Our mission is to become a worldwide reference for education in the field for all professionals involved in the process to dissemintate knowledge & skills of Acute Cardiovascular Care
Our mission is to promote excellence in clinical diagnosis, research, technical development, and education in cardiovascular imaging in Europe.
Our mission: To promote excellence in research, practice, education and policy in cardiovascular health, primary and secondary prevention.
Our goal is to reduce the burden in cardiovascular disease in Europe through percutaneous cardiovascular interventions.
Our Mission is "to improve the quality of life of the population by reducing the impact of cardiac rhythm disturbances and reduce sudden cardiac death"
To improve quality of life and logevity, through better prevention, diagnosis and treatment of heart failure, including the establishment of networks for its management, education and research.
Working Groups goals is to stimulate and disseminate scientific knowledge in different fields of cardiology.
ESC Councils goal is to share knowledge among medical professionals practising in specific cardiology domains.
OUR MISSION: TO REDUCE THE BURDEN OF CARDIOVASCULAR DISEASE
Prof. Christophe Leclercq,
Dr. Jagmeet Singh
By Christophe Leclercq, FESC (Rennes, France)View Discussant reportRead the press releaseOpen the PresentationWatch the Webcast
List of AuthorsChristophe Leclercq, Nicolas Sadoul, Luis Mont, Pascal Defaye, Joaquím Osca, Marc Delay, Gilbert Habib, Elisabeth Mouton, Jose Zamorano, Igniacio Lozano, on behalf of the Septal CRT Study investigators.
PurposeCardiac resynchronization therapy (CRT) is a recommended therapeutic strategy in the treatment of symptomatic heart failure patients with depressed left ventricular ejection fraction (LVEF) and wide QRS. The location of the right ventricular lead, septal versus apical, impacting biventricular pacing is still a matter of debate. We conducted a prospective randomized European multicenter (25 centers) non inferiority trial comparing the septal RV pacing to the apical RV pacing on the LV reverse remodeling in CRT defibrillator (CRT-D) patients.MethodsPatients included in the trial fulfilled the ESC guidelines for CRT. They were all in sinus rhythm at implant and were randomly assigned in a 1:1 ratio to septal RV pacing or to apical RV pacing. The RV lead location was assessed using predefined anatomical and electrical parameters. The LV lead was positioned on the lateral LV wall whenever possible. The primary endpoint was to demonstrate that RV septal pacing was not inferior to RV apical pacing in terms of changes in LV end systolic volume (LVESV) between baseline and 6 months at echocardiography. The primary endpoint of non-inferiority was defined with a safety margin of 20 ml for the LVESV. The main secondary objective was to assess the percentage of “echo-responders” defined by a > 15% reduction in the LVESV between baseline and 6 months. All echocardiographic analyses were performed on the PP population according to implanted sites. All echocardiographic recordings were analyzed by an independent core lab.ResultsA total of 182 patients (mean age = 63.3 ± 9.8 y, 73% male, LVEF = 0.30 ± 0.08, 69% non-ischemic cardiomyopathy, 88% in NYHA class III), were randomized (90 septal, 92 apex). The QRS duration was 160 ± 22 ms. RV implant success rate fulfilling the pre-required anatomical lead position and electrical parameters, including one defibrillation test at 21J, was not statistically different in both groups. The non-inferiority of septal vs. apical pacing was reached with a difference of -4.72 ml (95% CI = -16.54; 7.10). Changes in LVESV are given in the table. The percentage of "echo-responders" was similar in both groups (50%). During a 11.7 months mean follow-up, the proportion of patients experiencing ≥1 major adverse event (MAE), including deaths from all causes, cardiac and procedure-related or device-related MAE was not different (p=0.437) between RV septal pacing (37.8%) and the RV apical pacing (31.5%).ConclusionThis first randomized prospective trial comparing RV apical and RV septal pacing in CRT-D recipients demonstrates the non-inferiority of RV septal pacing when compared to conventional RV apical pacing.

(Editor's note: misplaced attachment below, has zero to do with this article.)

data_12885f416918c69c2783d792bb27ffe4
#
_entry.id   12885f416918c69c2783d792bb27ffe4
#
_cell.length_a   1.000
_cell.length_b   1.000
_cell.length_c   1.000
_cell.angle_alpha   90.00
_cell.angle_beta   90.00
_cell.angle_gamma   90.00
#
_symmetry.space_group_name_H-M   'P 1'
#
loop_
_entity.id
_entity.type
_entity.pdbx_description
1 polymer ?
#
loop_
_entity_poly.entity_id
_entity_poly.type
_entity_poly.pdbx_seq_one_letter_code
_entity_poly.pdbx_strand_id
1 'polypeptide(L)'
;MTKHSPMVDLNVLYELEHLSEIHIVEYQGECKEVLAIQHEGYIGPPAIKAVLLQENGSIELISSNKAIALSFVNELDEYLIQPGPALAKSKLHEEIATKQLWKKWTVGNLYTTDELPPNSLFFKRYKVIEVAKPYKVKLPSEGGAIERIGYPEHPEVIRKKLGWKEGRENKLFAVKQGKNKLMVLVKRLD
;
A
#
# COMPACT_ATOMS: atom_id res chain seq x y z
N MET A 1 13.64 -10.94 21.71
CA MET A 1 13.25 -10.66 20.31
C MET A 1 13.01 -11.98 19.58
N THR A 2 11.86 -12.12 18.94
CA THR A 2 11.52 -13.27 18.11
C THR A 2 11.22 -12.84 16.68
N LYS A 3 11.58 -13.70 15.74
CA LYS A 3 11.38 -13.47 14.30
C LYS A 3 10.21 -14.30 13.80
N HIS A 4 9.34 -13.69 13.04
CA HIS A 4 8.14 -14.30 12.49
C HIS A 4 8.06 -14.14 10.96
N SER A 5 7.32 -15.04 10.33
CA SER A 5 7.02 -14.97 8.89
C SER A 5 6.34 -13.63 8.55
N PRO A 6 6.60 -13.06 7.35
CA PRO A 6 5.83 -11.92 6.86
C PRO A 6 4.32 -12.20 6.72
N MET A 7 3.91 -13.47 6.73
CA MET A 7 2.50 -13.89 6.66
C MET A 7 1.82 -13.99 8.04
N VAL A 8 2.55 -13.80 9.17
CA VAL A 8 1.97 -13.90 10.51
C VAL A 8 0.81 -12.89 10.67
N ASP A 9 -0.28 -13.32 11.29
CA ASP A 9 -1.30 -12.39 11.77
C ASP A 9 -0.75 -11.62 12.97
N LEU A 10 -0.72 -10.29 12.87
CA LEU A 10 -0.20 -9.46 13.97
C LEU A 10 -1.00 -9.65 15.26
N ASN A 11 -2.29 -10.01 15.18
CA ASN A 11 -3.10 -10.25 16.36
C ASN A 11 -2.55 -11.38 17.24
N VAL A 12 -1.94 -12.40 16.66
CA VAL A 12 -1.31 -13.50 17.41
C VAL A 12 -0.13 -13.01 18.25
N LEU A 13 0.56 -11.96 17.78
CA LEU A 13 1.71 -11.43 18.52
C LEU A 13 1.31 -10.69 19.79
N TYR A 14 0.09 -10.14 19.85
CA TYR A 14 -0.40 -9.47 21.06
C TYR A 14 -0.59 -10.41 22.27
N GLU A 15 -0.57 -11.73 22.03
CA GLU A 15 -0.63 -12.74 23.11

By Jagmeet Singh, (Boston, United States of America)See Presenter abstractOpen the presentationWatch the Webcast
Hot Line: Heart failure: devices and interventions